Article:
Bird Threats: A Danger to Your Property and Your Business

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Pest birds cause tens of millions of dollars of damage every year to machinery, automobiles, roofs and ventilation systems. Even worse, they can be the cause of permanent harm to your business itself, not just your property.

Safety and Health Hazards

Pest birds and their droppings can carry diseases, and some of these diseases can spread to humans.


Bird droppings can pose serious liability risks if left unaddressed and can lead to dangerous incidents, such as slipping and falling.

Tarnished Brand Image

Bird droppings, nests and debris can be foul smelling and create a poor public image with tenants, customers, visitors and patrons.

Maintenance and Repair Costs

Bird droppings contain acid which may damage and erode building components, including steel.

Bird droppings and nests can cause thousands of dollars a year in ongoing property maintenance, but their financial implications can be far more costly than simple property repairs. A few real-world examples include:

Costly Settlements

Birds can lead to expensive litigation and settlements.

  • An apprentice elevator mechanic received a $2.7 million settlement from a property owner after bird droppings caused him to slip and fall down an elevator shaft.

Federal Warrants

Bird infestations can result in regulatory action against a company.

  • The Food and Drug Administration (FDA) found widespread, active rodent and bird infestations during an inspection at an animal supplies distribution center. At the request of the FDA, U.S. Marshals seized various animal food products stored in these unsanitary conditions.


Costs to remediate settlements and federal fines can lead to bankruptcy.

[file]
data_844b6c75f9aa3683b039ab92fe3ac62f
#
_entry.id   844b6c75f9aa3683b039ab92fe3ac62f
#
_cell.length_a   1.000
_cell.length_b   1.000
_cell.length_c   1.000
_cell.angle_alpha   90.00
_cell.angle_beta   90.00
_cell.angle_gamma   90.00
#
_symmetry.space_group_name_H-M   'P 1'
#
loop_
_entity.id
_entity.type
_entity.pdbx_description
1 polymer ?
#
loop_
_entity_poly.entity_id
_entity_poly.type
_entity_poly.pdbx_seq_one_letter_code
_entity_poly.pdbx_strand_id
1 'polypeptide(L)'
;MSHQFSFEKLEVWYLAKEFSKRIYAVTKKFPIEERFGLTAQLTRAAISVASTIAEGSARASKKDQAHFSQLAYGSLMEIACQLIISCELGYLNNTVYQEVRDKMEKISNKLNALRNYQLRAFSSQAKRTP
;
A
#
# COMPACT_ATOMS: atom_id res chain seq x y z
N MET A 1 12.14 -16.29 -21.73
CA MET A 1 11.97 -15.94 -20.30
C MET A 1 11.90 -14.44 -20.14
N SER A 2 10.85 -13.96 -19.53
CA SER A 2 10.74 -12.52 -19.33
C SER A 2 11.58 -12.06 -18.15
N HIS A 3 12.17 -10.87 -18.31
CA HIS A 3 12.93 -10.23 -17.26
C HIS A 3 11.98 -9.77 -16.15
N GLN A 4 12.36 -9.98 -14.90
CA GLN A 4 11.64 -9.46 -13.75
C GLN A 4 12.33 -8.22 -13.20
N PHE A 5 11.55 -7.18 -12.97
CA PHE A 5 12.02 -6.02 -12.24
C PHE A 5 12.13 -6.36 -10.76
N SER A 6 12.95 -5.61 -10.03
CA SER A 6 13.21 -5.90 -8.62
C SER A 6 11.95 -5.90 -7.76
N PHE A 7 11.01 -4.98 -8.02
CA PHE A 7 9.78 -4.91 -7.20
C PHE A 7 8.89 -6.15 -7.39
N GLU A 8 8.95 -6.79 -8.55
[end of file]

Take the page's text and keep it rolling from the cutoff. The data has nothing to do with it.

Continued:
• Inspections at a Texas peanut plant found dead rodents in and near ventilation units, rodent droppings and bird activity inside the plant. State officials imposed a $14.6 million fi ne – the largest ever in Texas – for violations, including unsanitary conditions, product contamination and operating without a license. The facility ceased production and its owner, the Peanut Corporation of America, fi led for bankruptcy.

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Learn how the Orkin Man can help develop a bird control program specifically for your business.

Health Risks

Pest birds pose a number of health risks, including:

Blood Sucking Insects

Blood sucking insects often feed on birds, but will feed on humans if birds are not available. These insects include poultry and swallow bugs.

Bird Mites

Too small to be seen by the naked eye, these parasitic mites jump from an infested bird – or from a bird's habitat like a tree, nest or bench – onto a human. Bites cause small reddened bumps, intense itching, lesions and a crawling sensation on the body. When these bites are repeatedly scratched, the site may become infected.

Food Borne Illness